Lia Cook

72" x 54"
Cotton/ Jacquard woven

42" x 41"

240" x 54"
Cotton/ Jacquard woven

prices available on request
Selected Teaching/ Professional
1976 Professor of Art, California College of Arts & Craft, Oakland, CA
1996 Artists-in-Residence, Visiting Artists Jacquard Project, CMACT, Montreal
1995 Artists-in-Residence, Visiting Artists Jacquard Project, Philadelphia College Of Textiles & Science
1991 Artists-in-Residence, Jacquard Project, Muller-Zell, Germany

Selected Exhibitions
1999 Presence/Absence, Perimeter Gallery, Chicago, IL
1998 R. Duane Reed Gallery, St. Louis, MO
Golden Gate University, San Francisco, CA
1996 Lia Cook: Material Allusions, Craft & Folk Art Museum, Los Angeles, CA
Lia Cook: Material Allusion, National Museum of American Art, Washington, D.C.
Maureen Littleton Gallery, Washington, D.C.
1995 Lia Cook: Material Allusions (Traveling Exhibition), The Oakland Museum, Oakland, CA
1993 Ram Gallery, Oslo, Norway
1991 New Master Draperies, Bellas Artes Gallery, New York, NY
1990 Lia Cook Arts in the Academy, National Academy of Sciences, Washington, D.C.

Selected Public Collections
  Museum Bellerive, Zurich, Switzerland
  Det Danske Kunstindustrimuseum, Copenhagen, Denmark
  American Craft Museum, New York, NY
  Charles A. Wustum Museum of Fine Arts, Racine, WI
  De Young Museum, San Francisco, CA
  French National Collection of Art, Paris France
  Metropolitan Museum, New York, NY
  Milwaukee Art Museum, Milwaukee, WI
  Museum of Art, Rhode Island School of Design, Providence,RI
  National Museum of American Art Smithsonian Institution, Washington,DC
  Oakland Museum, Oakland, CA

Lia Cook is currently Professor of Art at California College of Arts and Crafts and Chair of the Textile Department. She works in a variety of media; usually combining weaving and painting, photography and digital technology. Her recent work explores the sensuality of fabric and the human response of touch. She has exhibited her work nationally and internationally for over 25 years, including a retrospective organized by the French government in 1983 and a traveling survey exhibition organized by the Oakland Museum and exhibited at the Renwick, Smithsonian Institution, Washington DC. She has received several National Endowment for the Arts Fellowships. She has received a Distinguished Faculty Award and Exhibition from CCAC and a Distinguished Alumni Award from the University of California, Berkeley. Her works are in the permanent collection of the MOMA NY, Metropolitan Museum of Art, Smithsonian Museum, Washington DC, National Collection, France, De Young Museum, San Francisco, Oakland Museum, Musee Bellerieve, Switzerland among others.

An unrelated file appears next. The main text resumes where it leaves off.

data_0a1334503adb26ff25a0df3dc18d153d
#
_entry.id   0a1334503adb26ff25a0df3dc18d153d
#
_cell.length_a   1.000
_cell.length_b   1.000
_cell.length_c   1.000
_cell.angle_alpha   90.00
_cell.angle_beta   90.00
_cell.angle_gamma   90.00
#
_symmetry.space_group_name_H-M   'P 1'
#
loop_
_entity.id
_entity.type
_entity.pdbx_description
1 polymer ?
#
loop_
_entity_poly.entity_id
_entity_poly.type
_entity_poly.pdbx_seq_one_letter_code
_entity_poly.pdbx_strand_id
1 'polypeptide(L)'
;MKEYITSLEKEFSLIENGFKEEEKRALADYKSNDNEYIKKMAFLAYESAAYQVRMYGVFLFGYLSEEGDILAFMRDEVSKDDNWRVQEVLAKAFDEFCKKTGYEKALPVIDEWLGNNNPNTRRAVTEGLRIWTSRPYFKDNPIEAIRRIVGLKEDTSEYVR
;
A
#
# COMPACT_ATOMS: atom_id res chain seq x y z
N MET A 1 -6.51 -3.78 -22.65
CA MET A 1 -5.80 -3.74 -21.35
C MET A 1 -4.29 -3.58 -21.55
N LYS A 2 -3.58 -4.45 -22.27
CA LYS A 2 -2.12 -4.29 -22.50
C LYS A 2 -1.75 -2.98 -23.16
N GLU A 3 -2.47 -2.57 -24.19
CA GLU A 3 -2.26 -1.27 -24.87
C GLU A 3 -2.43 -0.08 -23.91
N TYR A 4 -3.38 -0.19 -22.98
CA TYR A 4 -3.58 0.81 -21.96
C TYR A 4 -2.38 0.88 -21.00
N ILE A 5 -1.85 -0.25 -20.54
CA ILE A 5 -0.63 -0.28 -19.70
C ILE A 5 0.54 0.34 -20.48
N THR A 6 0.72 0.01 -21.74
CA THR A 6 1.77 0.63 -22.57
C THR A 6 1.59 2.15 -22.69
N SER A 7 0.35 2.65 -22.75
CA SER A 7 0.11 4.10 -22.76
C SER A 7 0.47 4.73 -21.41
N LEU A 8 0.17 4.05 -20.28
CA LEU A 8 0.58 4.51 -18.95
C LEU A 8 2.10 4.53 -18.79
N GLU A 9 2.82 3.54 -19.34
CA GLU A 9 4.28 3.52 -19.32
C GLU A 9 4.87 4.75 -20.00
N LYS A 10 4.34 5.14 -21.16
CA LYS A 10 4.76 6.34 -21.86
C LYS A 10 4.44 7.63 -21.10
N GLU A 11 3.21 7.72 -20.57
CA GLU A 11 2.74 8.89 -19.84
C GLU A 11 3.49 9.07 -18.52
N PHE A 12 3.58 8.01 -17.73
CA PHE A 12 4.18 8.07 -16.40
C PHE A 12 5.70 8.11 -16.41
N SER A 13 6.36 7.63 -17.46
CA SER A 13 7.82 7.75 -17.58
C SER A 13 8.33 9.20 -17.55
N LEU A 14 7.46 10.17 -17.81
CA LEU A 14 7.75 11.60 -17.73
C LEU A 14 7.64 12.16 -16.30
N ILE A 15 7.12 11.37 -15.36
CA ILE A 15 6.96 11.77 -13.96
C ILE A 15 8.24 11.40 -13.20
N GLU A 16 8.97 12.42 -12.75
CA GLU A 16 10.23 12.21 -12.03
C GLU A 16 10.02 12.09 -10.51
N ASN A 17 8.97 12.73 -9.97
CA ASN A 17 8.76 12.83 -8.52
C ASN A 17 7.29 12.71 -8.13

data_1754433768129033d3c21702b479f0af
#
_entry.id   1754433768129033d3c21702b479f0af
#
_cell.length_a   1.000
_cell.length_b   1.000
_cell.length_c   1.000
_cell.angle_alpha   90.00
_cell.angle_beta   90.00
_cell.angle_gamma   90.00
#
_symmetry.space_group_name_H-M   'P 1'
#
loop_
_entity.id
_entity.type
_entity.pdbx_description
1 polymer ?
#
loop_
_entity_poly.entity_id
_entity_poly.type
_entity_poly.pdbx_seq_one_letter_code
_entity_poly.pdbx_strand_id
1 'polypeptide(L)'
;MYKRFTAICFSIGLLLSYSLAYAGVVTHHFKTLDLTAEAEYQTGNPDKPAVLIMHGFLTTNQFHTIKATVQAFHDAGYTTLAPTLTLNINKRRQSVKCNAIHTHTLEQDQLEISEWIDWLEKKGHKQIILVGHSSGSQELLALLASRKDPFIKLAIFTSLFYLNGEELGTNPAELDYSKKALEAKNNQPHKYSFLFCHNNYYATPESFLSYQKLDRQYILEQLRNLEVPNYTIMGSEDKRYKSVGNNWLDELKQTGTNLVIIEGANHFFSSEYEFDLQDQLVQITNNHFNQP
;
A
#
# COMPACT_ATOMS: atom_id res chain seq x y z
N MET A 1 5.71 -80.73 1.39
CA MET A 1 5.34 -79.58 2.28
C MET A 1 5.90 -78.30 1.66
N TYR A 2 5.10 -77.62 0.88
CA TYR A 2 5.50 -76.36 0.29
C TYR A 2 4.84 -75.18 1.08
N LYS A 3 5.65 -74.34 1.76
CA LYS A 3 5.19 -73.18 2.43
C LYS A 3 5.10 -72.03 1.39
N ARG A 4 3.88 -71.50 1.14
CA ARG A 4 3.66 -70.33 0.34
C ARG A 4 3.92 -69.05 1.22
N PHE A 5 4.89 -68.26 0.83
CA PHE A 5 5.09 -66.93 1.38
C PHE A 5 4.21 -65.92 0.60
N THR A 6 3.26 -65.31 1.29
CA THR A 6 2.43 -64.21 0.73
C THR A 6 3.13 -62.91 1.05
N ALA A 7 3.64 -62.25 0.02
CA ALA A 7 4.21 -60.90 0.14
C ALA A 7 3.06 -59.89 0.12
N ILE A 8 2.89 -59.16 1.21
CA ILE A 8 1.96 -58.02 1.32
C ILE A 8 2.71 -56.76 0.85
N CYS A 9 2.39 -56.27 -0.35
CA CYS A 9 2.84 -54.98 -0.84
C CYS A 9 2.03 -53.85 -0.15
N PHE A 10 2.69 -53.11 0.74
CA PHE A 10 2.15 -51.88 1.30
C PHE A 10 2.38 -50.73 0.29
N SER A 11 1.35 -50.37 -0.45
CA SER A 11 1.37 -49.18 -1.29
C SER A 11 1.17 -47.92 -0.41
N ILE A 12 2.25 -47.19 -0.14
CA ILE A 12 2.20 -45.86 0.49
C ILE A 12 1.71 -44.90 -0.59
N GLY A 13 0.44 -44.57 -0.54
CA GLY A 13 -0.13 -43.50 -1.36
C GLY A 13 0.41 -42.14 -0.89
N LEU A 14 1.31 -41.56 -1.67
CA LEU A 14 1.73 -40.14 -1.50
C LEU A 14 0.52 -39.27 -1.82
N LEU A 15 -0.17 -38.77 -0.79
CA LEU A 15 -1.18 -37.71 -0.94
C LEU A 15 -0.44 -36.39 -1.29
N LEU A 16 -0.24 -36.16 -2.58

Concurrent with the exploration of the cultural, political and human meaning of cloth, Lia has explored the technology of cloth making, and in particular the jacquard process and its application to contemporary art. She received an NEA grant in 1981 to study historic examples of Jacquard weaving in France and England. Since that time she has participated in a number of artist-residencies and jacquard projects which have ranged from the re-creation of old silk techniques at Lisio's in Florence, Italy, to state-of-the-art computer Jacquard technology in Germany. This technology allows for potentially infinite complexity, detail and scale of image, an image that is actually part of and embedded in the physical structure of cloth itself. Each thread can now be operated independently and immediately without the use of punch cards. This technological development allows the artist ultimate flexibility, immediacy and control of the imagery in the creation of cloth.

The pieces in her most recent series Presence/Absence are woven by hand on TC-l Loom from Norway. Many of the hand and portrait images are self-studies using video capture and emphasizing the rough quality of the particles forming the image. The images are translated pixel by pixel into a weave structure that resembles a damask tablecloth. Much of the work is light and physically draped. The subsequent distortion of the images gives them a sense of being a live and emphasizes the immediacy of touch. Sometimes they seem like old photographs that have captured a fleeting instant of a sensual experience.

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